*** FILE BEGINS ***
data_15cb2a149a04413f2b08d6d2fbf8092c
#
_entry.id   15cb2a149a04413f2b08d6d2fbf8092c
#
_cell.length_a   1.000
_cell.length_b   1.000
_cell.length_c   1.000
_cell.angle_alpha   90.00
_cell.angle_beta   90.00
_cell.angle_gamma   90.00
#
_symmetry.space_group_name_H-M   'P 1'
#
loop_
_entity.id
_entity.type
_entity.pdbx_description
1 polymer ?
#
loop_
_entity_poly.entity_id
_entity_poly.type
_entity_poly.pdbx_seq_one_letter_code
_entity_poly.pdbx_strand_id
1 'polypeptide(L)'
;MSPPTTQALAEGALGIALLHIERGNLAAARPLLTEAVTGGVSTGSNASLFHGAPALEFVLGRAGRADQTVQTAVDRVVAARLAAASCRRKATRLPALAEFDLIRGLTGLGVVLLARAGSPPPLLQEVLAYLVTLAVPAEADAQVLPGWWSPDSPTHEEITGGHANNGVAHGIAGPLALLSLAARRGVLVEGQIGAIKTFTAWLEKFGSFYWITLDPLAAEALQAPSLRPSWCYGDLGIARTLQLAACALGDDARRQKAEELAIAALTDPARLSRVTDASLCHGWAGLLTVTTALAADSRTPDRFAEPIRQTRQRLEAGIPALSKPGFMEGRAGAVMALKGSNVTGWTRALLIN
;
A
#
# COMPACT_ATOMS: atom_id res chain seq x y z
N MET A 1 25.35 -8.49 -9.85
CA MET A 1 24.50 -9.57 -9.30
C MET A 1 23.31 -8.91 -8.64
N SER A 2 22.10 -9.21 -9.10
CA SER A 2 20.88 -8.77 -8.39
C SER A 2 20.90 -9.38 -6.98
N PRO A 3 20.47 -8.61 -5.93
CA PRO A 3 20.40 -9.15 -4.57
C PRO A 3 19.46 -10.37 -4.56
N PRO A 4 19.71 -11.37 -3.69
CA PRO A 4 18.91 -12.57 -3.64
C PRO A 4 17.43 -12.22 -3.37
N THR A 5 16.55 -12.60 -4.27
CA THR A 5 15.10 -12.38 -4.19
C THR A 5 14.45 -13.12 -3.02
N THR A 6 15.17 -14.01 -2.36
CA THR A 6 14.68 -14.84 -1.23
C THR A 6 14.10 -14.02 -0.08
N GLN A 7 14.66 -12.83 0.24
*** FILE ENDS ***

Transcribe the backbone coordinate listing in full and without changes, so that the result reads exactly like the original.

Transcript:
data_15cb2a149a04413f2b08d6d2fbf8092c
#
_entry.id   15cb2a149a04413f2b08d6d2fbf8092c
#
_cell.length_a   1.000
_cell.length_b   1.000
_cell.length_c   1.000
_cell.angle_alpha   90.00
_cell.angle_beta   90.00
_cell.angle_gamma   90.00
#
_symmetry.space_group_name_H-M   'P 1'
#
loop_
_entity.id
_entity.type
_entity.pdbx_description
1 polymer ?
#
loop_
_entity_poly.entity_id
_entity_poly.type
_entity_poly.pdbx_seq_one_letter_code
_entity_poly.pdbx_strand_id
1 'polypeptide(L)'
;MSPPTTQALAEGALGIALLHIERGNLAAARPLLTEAVTGGVSTGSNASLFHGAPALEFVLGRAGRADQTVQTAVDRVVAARLAAASCRRKATRLPALAEFDLIRGLTGLGVVLLARAGSPPPLLQEVLAYLVTLAVPAEADAQVLPGWWSPDSPTHEEITGGHANNGVAHGIAGPLALLSLAARRGVLVEGQIGAIKTFTAWLEKFGSFYWITLDPLAAEALQAPSLRPSWCYGDLGIARTLQLAACALGDDARRQKAEELAIAALTDPARLSRVTDASLCHGWAGLLTVTTALAADSRTPDRFAEPIRQTRQRLEAGIPALSKPGFMEGRAGAVMALKGSNVTGWTRALLIN
;
A
#
# COMPACT_ATOMS: atom_id res chain seq x y z
N MET A 1 25.35 -8.49 -9.85
CA MET A 1 24.50 -9.57 -9.30
C MET A 1 23.31 -8.91 -8.64
N SER A 2 22.10 -9.21 -9.10
CA SER A 2 20.88 -8.77 -8.39
C SER A 2 20.90 -9.38 -6.98
N PRO A 3 20.47 -8.61 -5.93
CA PRO A 3 20.40 -9.15 -4.57
C PRO A 3 19.46 -10.37 -4.56
N PRO A 4 19.71 -11.37 -3.69
CA PRO A 4 18.91 -12.57 -3.64
C PRO A 4 17.43 -12.22 -3.37
N THR A 5 16.55 -12.60 -4.27
CA THR A 5 15.10 -12.38 -4.19
C THR A 5 14.45 -13.12 -3.02
N THR A 6 15.17 -14.01 -2.36
CA THR A 6 14.68 -14.84 -1.23
C THR A 6 14.10 -14.02 -0.08
N GLN A 7 14.66 -12.83 0.24